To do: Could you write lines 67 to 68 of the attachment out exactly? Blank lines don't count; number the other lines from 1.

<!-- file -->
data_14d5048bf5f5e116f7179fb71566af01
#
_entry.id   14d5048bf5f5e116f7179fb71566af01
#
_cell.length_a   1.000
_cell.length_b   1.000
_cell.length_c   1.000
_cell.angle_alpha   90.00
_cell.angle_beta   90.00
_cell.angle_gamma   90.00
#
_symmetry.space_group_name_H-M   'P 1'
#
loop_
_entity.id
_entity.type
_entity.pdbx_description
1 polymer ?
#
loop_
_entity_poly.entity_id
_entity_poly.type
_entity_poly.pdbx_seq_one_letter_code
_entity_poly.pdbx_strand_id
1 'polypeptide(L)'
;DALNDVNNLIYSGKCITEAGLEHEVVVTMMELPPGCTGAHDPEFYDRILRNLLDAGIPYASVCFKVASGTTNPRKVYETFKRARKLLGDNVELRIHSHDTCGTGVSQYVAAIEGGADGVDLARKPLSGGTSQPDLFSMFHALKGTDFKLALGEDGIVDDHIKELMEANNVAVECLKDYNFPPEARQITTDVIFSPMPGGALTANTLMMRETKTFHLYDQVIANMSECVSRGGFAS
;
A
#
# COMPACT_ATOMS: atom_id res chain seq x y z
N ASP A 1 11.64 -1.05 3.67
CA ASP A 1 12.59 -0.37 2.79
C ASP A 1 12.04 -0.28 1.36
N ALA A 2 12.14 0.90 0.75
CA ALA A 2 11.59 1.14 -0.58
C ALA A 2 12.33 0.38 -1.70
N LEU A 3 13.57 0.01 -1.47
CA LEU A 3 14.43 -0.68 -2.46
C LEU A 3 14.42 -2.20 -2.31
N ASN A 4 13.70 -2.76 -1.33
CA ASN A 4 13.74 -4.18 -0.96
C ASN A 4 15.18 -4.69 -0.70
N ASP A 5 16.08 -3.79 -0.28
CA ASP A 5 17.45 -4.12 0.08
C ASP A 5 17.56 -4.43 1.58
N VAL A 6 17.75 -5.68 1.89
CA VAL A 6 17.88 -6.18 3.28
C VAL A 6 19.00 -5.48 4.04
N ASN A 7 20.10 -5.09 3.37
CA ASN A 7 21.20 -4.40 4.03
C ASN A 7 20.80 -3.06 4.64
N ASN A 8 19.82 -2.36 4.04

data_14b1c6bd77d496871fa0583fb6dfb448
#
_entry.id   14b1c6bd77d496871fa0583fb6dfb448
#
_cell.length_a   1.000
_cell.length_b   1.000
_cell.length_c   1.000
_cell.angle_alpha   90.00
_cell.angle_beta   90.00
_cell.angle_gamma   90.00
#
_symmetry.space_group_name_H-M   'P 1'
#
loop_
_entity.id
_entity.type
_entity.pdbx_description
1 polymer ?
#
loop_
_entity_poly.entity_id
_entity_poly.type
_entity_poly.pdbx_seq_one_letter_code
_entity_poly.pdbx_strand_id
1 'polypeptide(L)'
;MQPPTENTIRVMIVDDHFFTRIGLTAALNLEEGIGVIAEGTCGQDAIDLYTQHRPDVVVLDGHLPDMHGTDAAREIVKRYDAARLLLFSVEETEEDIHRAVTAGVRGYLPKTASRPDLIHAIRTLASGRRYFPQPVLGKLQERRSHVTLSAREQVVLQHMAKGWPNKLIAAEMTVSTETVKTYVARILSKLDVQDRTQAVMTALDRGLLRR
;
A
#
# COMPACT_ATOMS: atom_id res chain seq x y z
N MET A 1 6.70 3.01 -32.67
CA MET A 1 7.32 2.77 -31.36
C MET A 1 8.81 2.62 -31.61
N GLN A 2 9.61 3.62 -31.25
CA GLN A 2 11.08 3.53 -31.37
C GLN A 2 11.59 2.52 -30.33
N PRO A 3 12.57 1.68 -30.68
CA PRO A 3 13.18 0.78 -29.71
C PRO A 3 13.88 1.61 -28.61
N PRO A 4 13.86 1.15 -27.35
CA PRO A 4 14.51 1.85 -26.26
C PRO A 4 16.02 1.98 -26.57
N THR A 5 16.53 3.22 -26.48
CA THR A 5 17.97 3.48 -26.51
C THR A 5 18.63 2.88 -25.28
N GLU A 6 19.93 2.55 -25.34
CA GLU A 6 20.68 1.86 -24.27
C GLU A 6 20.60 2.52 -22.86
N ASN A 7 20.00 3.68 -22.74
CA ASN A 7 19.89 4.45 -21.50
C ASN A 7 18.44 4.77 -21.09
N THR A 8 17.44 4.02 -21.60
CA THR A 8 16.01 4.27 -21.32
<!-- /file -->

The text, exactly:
_entity.id
_entity.type